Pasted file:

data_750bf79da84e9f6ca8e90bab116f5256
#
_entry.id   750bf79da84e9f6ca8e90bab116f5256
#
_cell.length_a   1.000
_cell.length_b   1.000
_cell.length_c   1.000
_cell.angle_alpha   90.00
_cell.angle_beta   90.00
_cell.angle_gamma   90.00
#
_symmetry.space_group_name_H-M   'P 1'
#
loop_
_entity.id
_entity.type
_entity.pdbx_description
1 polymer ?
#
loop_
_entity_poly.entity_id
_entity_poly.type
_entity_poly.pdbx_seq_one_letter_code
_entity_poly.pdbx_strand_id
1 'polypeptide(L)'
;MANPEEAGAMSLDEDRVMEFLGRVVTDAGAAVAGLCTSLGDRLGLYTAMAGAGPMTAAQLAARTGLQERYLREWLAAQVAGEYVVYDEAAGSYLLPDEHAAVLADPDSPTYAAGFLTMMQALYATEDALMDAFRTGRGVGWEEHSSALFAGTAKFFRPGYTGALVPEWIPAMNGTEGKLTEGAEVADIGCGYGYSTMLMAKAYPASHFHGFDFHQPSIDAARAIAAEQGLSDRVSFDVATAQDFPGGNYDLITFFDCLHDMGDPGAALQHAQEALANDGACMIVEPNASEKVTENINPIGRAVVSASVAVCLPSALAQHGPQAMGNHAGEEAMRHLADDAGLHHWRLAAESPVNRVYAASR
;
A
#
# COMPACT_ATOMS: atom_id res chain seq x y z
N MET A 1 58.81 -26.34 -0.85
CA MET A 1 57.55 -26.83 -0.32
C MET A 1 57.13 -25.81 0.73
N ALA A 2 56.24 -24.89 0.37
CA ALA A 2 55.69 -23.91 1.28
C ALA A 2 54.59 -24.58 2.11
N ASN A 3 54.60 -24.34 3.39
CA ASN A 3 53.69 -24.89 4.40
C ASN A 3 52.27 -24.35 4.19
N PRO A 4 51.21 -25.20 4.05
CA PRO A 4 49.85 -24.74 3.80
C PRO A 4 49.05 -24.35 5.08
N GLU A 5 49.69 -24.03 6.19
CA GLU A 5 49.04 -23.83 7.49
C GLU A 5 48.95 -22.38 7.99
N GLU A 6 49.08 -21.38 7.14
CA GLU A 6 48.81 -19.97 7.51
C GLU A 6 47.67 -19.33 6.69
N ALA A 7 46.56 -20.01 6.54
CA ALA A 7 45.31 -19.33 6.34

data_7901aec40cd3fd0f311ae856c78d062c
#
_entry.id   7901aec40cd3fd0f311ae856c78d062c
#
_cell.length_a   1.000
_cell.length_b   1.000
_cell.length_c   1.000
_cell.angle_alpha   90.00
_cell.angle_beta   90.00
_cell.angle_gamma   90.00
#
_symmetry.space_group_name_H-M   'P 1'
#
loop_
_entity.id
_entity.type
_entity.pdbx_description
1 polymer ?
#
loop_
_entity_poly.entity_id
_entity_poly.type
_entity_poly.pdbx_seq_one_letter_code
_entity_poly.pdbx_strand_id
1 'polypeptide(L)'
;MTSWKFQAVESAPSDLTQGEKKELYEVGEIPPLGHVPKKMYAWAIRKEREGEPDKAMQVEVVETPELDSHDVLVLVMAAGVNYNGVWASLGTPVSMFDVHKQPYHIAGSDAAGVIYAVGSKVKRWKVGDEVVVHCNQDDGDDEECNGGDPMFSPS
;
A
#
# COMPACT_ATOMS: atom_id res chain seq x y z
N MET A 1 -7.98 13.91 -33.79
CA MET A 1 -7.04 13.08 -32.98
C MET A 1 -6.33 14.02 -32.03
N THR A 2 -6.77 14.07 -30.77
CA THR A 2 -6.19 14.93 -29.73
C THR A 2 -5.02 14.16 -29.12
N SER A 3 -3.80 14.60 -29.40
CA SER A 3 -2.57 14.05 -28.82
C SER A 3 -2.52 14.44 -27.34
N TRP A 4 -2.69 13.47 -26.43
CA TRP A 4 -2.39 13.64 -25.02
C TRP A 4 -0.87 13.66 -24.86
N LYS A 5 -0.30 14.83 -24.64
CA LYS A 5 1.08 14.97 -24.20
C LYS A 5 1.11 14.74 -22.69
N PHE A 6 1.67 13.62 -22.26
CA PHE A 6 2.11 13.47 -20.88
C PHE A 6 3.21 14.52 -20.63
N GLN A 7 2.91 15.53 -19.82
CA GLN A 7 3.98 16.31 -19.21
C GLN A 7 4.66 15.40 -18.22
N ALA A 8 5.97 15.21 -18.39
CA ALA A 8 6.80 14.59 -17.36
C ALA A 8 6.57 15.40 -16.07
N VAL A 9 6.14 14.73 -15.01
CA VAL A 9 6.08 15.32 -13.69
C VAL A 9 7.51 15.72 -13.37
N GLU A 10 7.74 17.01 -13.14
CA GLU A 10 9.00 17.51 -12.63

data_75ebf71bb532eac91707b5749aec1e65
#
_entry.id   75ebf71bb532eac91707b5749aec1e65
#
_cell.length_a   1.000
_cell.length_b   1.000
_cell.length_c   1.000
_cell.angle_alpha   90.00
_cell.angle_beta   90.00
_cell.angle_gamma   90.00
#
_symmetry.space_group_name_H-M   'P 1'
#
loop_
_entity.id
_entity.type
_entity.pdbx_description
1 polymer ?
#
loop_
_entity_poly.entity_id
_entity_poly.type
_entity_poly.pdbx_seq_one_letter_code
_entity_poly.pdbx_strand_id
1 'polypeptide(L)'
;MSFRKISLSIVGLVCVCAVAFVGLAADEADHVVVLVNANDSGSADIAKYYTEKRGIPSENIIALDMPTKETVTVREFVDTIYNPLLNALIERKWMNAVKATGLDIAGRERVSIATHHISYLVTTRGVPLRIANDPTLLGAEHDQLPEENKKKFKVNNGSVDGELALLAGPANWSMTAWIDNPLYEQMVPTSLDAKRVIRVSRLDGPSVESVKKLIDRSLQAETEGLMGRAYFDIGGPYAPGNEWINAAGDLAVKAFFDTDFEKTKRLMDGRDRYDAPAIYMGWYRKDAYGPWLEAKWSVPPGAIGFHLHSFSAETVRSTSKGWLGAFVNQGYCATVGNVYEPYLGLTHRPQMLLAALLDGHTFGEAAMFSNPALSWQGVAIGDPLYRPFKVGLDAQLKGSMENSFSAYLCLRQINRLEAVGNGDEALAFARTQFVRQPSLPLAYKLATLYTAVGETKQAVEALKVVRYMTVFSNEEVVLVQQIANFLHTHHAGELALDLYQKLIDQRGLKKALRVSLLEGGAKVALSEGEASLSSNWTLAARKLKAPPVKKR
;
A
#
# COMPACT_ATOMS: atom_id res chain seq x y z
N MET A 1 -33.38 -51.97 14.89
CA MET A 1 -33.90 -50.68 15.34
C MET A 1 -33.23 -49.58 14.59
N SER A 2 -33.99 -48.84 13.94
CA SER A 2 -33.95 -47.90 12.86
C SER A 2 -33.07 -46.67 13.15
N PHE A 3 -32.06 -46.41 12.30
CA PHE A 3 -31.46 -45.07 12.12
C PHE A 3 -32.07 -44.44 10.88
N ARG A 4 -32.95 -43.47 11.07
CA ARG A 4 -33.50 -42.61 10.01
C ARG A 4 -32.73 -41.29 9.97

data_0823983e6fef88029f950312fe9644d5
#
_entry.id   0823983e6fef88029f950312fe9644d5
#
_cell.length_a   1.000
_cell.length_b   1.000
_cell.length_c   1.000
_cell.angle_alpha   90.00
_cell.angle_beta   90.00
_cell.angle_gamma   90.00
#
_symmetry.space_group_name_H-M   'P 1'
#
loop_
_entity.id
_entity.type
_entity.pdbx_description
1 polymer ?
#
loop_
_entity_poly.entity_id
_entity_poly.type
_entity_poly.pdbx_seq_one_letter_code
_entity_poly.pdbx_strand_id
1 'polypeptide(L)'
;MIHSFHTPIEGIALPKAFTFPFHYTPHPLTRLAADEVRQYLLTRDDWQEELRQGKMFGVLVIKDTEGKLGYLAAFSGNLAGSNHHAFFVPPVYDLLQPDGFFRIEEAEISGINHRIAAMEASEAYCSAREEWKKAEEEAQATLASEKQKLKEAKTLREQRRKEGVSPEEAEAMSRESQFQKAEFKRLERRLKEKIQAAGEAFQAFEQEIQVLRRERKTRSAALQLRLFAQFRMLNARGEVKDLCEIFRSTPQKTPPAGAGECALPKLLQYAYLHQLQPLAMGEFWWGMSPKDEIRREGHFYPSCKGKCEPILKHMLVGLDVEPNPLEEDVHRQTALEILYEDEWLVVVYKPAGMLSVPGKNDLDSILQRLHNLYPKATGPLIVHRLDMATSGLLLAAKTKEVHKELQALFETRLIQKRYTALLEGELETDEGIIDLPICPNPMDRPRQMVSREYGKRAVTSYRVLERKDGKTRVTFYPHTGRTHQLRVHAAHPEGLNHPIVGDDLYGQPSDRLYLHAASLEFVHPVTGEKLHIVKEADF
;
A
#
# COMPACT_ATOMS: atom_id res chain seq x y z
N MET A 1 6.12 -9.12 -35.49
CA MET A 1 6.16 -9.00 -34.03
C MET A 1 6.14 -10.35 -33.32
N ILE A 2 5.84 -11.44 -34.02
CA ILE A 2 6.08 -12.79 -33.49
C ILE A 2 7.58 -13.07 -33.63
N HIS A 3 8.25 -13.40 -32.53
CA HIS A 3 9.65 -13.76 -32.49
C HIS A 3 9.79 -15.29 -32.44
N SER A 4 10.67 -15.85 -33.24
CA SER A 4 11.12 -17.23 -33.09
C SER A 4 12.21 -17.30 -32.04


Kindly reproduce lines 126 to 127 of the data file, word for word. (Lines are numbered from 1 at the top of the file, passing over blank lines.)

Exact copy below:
_entity.pdbx_description
1 polymer ?